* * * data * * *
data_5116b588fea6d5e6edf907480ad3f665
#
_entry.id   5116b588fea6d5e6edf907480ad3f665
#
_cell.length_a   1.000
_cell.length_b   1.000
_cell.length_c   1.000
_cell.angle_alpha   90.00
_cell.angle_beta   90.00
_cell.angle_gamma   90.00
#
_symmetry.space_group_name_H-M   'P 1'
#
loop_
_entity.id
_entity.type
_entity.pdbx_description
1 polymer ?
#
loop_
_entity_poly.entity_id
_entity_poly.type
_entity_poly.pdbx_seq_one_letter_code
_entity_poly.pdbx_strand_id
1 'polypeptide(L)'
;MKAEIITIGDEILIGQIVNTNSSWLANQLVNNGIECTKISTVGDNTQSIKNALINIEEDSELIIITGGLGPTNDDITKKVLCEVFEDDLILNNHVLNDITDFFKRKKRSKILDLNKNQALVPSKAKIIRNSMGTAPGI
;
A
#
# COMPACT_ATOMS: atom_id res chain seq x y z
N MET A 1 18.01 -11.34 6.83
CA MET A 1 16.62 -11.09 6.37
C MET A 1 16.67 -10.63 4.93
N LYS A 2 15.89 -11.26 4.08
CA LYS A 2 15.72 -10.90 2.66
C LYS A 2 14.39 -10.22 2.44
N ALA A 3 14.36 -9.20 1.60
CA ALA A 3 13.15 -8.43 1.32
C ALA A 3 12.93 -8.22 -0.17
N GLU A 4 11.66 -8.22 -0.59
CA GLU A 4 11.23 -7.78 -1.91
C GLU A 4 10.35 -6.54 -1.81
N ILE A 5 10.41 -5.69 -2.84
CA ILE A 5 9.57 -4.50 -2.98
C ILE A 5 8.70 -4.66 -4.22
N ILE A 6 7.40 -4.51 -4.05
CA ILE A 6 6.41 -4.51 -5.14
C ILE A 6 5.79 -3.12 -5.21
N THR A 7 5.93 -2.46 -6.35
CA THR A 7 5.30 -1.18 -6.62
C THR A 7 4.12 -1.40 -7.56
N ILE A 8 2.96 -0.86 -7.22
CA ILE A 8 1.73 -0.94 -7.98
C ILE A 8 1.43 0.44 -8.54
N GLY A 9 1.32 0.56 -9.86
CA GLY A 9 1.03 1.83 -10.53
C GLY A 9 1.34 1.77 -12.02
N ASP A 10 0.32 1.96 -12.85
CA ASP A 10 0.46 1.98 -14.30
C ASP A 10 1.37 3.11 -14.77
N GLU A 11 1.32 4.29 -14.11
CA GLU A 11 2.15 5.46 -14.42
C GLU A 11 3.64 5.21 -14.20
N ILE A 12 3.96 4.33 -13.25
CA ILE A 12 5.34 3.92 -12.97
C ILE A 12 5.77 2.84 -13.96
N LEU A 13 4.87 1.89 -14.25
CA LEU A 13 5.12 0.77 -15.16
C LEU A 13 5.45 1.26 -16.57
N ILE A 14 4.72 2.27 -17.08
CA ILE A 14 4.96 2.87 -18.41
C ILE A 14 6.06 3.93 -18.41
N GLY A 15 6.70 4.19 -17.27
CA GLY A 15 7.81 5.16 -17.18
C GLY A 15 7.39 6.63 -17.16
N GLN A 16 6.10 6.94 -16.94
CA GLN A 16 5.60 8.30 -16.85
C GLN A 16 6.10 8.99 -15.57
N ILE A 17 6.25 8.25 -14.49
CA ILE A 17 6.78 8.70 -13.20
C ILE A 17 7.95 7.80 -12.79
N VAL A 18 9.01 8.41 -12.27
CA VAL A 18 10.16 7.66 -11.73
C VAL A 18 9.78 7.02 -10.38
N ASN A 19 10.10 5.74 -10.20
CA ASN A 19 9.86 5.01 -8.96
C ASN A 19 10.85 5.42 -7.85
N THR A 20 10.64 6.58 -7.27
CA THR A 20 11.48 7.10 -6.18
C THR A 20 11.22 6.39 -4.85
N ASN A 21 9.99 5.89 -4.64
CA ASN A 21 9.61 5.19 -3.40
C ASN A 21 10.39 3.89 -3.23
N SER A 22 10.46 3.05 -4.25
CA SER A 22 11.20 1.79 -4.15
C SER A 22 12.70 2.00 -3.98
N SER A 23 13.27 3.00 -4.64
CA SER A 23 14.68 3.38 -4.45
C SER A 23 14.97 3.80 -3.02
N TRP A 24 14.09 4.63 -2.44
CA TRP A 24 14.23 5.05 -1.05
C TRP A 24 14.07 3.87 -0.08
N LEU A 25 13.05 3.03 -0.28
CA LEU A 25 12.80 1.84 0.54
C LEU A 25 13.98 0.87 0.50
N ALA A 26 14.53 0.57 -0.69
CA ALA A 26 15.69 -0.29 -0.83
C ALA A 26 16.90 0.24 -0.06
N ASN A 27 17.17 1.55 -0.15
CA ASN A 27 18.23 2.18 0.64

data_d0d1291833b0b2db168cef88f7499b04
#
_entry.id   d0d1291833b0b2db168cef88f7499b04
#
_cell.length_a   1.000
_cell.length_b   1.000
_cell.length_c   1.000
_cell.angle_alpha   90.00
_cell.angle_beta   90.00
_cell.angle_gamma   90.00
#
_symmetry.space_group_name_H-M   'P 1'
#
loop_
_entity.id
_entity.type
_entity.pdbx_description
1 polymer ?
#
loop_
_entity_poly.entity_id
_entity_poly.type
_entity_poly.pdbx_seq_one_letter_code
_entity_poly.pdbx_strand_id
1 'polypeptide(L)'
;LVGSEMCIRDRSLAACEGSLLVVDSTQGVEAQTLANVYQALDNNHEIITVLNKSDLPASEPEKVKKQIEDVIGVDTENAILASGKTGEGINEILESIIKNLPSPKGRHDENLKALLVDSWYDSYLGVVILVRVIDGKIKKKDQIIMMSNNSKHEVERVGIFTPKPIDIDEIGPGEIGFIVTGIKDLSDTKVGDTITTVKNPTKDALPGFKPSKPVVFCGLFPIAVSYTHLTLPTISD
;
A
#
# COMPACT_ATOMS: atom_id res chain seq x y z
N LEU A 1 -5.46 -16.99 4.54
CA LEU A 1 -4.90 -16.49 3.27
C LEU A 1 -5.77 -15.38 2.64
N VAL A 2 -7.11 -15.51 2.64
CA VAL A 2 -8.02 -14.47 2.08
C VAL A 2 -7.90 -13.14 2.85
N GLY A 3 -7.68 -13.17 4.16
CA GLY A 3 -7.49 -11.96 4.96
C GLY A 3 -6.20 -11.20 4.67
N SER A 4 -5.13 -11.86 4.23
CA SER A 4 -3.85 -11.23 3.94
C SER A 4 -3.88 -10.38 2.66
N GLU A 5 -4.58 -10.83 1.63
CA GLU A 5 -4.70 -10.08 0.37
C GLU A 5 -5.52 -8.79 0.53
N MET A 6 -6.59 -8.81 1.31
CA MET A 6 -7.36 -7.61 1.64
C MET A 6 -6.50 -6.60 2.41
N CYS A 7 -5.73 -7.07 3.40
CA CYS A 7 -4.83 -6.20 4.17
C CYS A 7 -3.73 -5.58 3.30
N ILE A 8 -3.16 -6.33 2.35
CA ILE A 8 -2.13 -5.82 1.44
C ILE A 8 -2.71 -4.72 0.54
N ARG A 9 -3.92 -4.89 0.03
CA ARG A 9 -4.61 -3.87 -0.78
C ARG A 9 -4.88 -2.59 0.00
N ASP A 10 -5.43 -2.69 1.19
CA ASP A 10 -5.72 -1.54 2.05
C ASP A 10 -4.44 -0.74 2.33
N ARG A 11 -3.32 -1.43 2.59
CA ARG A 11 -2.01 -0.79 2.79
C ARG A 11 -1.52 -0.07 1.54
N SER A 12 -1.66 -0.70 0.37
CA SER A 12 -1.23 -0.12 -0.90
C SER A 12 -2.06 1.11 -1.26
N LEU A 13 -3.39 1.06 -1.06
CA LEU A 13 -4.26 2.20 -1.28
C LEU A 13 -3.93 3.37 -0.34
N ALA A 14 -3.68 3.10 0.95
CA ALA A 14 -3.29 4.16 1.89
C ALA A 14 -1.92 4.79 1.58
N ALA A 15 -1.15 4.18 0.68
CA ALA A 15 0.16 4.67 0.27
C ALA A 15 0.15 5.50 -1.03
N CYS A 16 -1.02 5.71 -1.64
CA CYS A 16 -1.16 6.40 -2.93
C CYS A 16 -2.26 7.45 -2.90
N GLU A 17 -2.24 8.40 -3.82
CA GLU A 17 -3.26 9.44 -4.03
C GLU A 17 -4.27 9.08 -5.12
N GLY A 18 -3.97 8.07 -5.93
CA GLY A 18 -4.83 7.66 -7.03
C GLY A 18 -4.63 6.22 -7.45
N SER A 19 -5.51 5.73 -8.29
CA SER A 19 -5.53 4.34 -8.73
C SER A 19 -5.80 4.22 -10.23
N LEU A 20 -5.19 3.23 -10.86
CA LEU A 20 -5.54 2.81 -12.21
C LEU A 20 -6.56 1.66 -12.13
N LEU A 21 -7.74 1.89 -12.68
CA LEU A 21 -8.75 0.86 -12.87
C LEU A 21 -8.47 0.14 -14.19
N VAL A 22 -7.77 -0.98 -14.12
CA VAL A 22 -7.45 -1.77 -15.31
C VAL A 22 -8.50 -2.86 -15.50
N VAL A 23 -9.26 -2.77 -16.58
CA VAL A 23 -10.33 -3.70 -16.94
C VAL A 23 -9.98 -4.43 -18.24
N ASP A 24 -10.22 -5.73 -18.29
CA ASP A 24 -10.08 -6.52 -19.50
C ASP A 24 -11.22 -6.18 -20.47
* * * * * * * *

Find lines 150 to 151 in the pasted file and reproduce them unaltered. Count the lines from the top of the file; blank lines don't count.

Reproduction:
N SER A 4 -5.13 -11.86 4.23
CA SER A 4 -3.85 -11.23 3.94